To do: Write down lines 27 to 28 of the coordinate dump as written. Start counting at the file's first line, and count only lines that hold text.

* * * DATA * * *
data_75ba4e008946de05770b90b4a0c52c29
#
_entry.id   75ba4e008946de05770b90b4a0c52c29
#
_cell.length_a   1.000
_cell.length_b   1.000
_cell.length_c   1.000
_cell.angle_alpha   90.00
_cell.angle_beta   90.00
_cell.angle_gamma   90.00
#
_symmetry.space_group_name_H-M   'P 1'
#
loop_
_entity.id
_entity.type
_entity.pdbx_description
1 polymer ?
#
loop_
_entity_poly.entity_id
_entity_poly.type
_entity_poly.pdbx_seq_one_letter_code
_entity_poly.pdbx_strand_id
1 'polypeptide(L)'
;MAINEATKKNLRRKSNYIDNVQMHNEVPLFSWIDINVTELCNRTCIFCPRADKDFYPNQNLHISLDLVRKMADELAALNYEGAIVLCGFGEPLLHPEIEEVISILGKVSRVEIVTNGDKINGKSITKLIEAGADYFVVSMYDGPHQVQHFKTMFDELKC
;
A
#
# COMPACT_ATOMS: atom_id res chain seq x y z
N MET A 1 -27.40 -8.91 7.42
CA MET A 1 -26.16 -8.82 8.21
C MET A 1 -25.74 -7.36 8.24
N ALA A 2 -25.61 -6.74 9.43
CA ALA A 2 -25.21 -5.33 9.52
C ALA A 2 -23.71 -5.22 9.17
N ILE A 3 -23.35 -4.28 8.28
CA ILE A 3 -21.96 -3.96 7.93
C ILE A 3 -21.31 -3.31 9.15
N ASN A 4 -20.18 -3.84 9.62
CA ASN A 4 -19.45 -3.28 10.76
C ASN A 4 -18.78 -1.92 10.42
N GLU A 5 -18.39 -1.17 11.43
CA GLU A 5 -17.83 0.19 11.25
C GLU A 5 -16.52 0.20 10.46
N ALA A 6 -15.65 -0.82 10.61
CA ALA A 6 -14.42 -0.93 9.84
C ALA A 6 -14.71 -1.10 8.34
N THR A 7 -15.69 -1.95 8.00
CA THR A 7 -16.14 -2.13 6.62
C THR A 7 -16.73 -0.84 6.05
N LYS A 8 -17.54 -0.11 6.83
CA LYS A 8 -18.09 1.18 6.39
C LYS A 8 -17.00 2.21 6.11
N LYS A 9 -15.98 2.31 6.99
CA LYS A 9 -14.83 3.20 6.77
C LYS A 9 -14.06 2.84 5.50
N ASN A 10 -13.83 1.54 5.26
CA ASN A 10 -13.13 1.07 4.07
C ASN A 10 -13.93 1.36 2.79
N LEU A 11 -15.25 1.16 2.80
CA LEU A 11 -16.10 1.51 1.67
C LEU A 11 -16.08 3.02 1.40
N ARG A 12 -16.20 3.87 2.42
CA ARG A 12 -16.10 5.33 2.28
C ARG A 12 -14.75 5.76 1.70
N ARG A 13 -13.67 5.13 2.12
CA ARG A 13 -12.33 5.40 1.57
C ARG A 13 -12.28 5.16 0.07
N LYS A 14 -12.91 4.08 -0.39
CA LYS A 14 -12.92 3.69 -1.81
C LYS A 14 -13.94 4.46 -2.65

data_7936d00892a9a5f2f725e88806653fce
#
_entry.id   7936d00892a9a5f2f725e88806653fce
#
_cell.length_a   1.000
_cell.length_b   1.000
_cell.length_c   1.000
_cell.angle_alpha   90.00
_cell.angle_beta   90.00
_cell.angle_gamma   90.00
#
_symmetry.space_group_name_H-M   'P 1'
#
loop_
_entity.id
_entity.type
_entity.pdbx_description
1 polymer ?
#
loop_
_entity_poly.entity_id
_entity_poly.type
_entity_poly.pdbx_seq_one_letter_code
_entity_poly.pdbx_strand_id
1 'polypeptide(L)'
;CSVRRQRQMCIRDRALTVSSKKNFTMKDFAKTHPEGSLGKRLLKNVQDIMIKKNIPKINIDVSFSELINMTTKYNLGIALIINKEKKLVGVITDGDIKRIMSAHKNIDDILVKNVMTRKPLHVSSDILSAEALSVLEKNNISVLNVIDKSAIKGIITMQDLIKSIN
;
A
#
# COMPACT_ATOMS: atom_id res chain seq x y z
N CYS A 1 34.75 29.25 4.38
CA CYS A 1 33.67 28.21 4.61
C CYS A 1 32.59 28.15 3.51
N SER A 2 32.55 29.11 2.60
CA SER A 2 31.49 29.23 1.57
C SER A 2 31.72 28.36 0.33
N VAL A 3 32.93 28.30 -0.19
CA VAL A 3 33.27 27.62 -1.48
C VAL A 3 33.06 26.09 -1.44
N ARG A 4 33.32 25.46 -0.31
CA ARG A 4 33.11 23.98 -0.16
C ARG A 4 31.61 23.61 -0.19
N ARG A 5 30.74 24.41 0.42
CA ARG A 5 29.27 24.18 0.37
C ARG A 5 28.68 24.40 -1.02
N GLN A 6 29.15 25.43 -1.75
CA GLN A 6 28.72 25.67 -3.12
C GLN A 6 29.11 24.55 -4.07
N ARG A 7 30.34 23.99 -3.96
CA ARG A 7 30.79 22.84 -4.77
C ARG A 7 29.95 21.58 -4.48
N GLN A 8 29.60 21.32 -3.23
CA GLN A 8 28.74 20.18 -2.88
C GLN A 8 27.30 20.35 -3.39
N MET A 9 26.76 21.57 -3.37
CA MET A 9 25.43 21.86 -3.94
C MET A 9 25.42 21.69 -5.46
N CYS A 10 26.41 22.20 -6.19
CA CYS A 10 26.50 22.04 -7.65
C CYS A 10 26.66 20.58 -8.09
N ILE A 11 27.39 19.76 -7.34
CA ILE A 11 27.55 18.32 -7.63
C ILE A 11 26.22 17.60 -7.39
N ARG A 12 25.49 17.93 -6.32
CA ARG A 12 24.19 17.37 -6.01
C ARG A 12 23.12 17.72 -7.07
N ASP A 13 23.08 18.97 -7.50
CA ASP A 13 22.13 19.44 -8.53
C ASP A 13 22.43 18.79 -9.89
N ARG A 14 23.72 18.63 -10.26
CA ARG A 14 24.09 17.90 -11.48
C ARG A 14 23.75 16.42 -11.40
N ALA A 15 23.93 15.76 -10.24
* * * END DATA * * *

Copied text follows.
;
A